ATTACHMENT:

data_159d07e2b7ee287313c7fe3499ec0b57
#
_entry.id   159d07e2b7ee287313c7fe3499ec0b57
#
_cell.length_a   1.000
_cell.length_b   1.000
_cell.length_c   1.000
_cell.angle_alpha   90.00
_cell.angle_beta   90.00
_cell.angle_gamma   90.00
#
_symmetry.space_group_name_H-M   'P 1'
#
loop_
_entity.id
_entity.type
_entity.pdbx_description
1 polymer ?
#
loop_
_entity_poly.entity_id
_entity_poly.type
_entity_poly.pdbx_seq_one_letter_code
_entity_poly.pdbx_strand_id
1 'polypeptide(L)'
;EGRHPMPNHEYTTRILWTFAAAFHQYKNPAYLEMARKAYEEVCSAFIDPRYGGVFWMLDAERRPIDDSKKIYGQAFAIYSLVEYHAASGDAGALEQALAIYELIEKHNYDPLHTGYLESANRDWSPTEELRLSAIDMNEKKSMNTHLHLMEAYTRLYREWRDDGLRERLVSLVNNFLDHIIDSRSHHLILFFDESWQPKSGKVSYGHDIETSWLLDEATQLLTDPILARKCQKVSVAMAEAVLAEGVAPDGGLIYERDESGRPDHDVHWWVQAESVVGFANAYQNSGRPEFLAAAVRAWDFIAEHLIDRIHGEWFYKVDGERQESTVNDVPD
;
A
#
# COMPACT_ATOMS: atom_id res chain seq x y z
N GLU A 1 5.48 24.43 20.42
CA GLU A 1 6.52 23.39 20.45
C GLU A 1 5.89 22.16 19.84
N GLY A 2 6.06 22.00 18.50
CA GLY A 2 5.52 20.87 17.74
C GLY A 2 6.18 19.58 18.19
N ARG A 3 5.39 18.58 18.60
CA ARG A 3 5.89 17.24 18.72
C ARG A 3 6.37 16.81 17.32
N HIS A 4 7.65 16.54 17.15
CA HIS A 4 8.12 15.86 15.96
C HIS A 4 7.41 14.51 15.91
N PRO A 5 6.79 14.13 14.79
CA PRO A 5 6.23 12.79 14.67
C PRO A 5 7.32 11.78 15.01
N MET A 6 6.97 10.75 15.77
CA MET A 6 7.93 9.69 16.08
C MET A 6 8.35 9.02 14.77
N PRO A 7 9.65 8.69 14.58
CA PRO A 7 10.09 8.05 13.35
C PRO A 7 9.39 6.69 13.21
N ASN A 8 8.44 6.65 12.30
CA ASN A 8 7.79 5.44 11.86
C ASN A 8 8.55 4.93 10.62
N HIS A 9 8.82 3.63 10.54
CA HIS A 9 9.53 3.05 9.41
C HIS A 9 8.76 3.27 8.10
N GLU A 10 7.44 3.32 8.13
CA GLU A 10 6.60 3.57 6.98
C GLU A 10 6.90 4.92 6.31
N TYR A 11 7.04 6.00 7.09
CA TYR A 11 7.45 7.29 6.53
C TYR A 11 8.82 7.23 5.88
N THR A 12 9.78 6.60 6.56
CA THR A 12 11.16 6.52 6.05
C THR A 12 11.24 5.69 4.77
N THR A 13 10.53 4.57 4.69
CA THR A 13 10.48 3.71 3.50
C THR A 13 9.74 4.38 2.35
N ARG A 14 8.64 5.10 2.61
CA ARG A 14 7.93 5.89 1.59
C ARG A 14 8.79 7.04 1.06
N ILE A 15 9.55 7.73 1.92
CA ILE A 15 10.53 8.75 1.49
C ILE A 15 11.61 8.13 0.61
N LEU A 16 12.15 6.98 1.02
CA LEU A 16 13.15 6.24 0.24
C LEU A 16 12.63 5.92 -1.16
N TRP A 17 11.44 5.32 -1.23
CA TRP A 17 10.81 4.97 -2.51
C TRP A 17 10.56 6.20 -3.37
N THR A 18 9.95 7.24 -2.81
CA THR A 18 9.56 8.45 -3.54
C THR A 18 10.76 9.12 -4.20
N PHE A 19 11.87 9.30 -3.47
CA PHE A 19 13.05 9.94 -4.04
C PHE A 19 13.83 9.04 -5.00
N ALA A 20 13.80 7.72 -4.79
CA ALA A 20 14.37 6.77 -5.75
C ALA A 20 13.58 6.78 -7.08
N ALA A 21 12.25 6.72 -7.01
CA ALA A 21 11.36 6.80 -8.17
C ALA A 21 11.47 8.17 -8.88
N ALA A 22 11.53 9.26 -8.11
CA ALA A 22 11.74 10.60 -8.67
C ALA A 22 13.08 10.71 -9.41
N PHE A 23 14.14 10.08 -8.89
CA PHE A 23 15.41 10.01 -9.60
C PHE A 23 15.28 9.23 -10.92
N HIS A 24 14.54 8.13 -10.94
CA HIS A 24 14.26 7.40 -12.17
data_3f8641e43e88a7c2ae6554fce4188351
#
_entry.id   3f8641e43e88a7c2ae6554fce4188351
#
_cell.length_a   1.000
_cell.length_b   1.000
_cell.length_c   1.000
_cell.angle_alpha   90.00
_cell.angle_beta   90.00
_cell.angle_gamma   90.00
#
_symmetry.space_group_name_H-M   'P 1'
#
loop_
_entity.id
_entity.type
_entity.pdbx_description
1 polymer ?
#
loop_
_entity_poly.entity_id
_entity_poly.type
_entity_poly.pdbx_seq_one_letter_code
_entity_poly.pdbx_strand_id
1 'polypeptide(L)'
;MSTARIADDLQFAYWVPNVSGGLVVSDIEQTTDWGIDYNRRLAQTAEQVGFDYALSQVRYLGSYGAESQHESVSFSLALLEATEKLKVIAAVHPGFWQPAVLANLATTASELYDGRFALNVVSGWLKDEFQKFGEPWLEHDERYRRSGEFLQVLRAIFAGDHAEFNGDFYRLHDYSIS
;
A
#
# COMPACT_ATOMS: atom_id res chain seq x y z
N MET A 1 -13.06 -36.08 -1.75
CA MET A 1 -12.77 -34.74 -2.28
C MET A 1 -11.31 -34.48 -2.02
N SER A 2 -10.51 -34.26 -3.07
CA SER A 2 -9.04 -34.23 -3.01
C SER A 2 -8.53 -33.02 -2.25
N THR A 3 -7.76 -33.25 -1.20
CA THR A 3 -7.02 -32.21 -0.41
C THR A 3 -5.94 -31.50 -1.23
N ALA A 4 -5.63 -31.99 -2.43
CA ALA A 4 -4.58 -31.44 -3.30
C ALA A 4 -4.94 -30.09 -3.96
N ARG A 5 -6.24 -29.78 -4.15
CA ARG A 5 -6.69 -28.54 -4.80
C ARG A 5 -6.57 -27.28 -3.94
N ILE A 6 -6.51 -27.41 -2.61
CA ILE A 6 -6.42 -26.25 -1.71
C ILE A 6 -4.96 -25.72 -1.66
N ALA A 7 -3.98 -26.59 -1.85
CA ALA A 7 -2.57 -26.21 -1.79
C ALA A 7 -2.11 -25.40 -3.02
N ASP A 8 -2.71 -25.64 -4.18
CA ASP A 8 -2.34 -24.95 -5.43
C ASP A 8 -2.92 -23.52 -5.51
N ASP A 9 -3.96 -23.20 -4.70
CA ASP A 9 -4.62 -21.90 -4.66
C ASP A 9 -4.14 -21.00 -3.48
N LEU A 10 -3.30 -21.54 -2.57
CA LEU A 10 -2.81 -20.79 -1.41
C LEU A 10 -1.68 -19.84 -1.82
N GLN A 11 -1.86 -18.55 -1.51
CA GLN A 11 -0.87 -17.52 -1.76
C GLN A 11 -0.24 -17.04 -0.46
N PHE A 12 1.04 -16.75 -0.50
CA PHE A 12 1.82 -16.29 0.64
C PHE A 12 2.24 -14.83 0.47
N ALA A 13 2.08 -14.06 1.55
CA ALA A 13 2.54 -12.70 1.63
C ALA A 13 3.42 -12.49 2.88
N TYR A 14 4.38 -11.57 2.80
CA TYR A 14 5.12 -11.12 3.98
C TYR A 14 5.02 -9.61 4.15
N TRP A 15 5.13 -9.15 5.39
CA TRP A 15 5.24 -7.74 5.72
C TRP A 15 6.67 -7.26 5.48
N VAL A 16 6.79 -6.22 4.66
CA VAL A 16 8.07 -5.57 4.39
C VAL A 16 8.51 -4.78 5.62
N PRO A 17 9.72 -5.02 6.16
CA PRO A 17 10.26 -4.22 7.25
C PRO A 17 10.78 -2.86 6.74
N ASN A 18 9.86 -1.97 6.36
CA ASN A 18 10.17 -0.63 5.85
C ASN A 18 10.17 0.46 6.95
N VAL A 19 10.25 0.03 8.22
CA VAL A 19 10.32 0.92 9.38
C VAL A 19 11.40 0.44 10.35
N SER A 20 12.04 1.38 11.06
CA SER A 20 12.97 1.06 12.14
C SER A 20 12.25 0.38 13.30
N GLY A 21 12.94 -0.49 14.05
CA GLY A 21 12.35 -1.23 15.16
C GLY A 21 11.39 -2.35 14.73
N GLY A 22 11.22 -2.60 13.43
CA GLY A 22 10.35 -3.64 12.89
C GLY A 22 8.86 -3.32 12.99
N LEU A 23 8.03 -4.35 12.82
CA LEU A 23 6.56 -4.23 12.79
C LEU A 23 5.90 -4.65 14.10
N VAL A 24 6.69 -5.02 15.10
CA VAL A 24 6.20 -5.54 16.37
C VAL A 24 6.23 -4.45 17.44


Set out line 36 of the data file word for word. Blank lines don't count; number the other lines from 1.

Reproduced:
C GLY A 2 6.18 19.58 18.19